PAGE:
The proposed Newcastle Light Rail is a key part of the revitalisation of Newcastle, NSW and will provide a frequent and reliable travel option throughout the city centre, running from Newcastle Interchange at Wickham to Pacific Park in Newcastle East, a total of 2.7 kilometers in length. Approximately one-third of the route, along Hunter and Scott Streets, is subject to potential shallow underground mine workings. The extent of mining and seams mined is unclear. Convicts mined the Yard Seam and overlying Dudley (Dirty) Seam in Newcastle sometime between 1800 and 1830. The Australian Agricultural Company mined the Yard Seam from about 1831 to the 1860s in the alignment area. The Yard Seam was about 3 feet (0.9m) thick, and therefore, known as the Yard Seam. Mine maps do not exist for the workings in the area of interest and it was unclear if both or just one seam was mined. Information from 1830s geological mapping and other data showing shaft locations were used along Scott Street and information from the 1908 Royal Commission was used along Hunter Street to develop an investigation program. In addition, mining was encountered for several sites to the south of the alignment at depths of about 7 m to 25 m. Based on the anticipated depths of mining, it was considered prudent to assess the potential for sinkhole development on the proposed alignment and realigned underground utilities and to obtain approval for the work from Subsidence Advisory NSW (SA NSW). The assessment consisted of a desktop study, followed by a subsurface investigation. Four boreholes were drilled along Scott Street and three boreholes were drilled along Hunter Street using HQ coring techniques in the rock. The placement of boreholes was complicated by the presence of utilities in the roadway and traffic constraints. All the boreholes encountered the Yard Seam, with conditions varying from unmined coal to an open void, indicating the presence of mining. The geotechnical information obtained from the boreholes was expanded by using various downhole techniques including; borehole camera, borehole sonar, and downhole geophysical logging. The camera provided views of the rock and helped to explain zones of no recovery. In addition, timber props within the void were observed. Borehole sonar was performed in the void and provided an indication of room size as well as the presence of timber props within the room. Downhole geophysical logging was performed in the boreholes to measure density, natural gamma, and borehole deviation. The data helped confirm that all the mining was in the Yard Seam and that the overlying Dudley Seam had been eroded in the past over much of the alignment. In summary, the assessment allowed the potential for sinkhole subsidence to be assessed and a mitigation approach developed to allow conditional approval by SA NSW. It also confirmed the presence of mining in the Yard Seam, the depth to the seam and mining conditions, and indicated that subsidence did not appear to have occurred in the past.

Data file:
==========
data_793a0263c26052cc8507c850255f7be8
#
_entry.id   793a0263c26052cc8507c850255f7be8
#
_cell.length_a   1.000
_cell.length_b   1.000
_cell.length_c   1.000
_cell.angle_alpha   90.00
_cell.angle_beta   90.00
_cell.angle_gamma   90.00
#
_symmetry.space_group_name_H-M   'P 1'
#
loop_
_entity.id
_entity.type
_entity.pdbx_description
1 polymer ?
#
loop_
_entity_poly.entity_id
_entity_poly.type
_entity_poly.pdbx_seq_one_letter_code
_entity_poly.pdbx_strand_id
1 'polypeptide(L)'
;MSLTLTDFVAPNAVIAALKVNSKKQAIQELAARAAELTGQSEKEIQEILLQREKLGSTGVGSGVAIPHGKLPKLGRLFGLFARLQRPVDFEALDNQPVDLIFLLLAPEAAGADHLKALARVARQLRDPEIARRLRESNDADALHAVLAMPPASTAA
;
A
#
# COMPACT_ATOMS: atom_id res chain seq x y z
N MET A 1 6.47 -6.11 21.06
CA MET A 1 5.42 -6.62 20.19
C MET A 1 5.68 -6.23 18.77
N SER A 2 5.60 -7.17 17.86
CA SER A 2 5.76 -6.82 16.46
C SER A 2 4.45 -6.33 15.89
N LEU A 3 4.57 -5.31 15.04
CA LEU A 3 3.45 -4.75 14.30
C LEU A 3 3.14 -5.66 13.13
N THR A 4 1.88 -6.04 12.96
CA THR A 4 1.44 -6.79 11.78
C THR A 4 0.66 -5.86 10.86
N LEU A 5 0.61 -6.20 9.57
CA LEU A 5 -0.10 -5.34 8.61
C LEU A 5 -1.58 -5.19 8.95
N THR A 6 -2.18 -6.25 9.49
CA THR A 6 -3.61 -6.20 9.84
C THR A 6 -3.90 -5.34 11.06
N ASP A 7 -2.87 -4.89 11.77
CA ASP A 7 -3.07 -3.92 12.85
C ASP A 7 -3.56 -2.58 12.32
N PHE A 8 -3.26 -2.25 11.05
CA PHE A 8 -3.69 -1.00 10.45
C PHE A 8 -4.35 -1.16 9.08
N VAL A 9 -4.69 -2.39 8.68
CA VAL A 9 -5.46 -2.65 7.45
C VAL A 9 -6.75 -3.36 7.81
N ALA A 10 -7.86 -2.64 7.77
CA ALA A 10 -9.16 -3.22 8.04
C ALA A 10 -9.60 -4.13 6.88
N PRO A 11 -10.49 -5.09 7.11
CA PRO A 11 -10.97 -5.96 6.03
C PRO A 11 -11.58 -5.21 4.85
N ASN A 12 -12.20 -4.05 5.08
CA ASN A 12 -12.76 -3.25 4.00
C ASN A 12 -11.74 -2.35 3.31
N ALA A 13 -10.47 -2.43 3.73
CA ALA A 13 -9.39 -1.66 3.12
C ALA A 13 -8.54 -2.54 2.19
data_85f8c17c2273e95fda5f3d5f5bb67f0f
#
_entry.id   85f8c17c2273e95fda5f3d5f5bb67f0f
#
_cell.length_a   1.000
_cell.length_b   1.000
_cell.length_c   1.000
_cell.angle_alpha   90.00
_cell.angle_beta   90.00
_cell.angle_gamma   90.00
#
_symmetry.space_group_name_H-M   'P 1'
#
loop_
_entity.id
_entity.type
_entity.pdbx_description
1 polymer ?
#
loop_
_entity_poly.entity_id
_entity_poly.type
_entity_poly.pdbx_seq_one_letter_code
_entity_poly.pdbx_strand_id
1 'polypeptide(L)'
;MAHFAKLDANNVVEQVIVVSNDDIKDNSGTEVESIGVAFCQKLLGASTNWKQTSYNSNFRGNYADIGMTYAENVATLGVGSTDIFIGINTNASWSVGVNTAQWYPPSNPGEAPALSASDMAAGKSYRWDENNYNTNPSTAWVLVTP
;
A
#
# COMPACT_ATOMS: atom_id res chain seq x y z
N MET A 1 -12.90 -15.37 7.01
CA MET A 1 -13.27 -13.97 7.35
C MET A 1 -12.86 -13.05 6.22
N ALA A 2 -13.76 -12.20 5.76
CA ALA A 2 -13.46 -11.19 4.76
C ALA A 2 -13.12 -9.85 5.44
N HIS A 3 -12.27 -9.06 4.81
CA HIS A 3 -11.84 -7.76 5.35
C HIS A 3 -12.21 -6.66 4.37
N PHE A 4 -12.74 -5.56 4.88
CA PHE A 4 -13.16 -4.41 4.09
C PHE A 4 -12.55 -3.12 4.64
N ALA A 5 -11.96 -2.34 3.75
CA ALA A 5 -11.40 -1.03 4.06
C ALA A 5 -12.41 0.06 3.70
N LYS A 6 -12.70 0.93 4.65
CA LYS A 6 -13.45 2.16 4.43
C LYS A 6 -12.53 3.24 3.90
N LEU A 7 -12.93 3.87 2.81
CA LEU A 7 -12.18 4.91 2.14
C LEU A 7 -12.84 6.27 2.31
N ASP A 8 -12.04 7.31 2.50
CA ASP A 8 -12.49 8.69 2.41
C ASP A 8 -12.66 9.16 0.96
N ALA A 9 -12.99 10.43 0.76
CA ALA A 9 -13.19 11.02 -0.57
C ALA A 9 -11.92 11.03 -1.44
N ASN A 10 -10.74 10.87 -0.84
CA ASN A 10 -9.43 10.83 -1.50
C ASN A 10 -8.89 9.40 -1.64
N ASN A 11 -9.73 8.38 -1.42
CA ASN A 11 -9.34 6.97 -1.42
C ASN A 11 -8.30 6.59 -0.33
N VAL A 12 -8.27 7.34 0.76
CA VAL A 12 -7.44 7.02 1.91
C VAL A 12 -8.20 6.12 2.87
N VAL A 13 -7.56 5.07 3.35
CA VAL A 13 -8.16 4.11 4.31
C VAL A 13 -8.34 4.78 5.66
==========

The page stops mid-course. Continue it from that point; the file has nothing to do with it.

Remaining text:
Keywords: downhole investigation techniques, drilling, mine subsidence, yard seam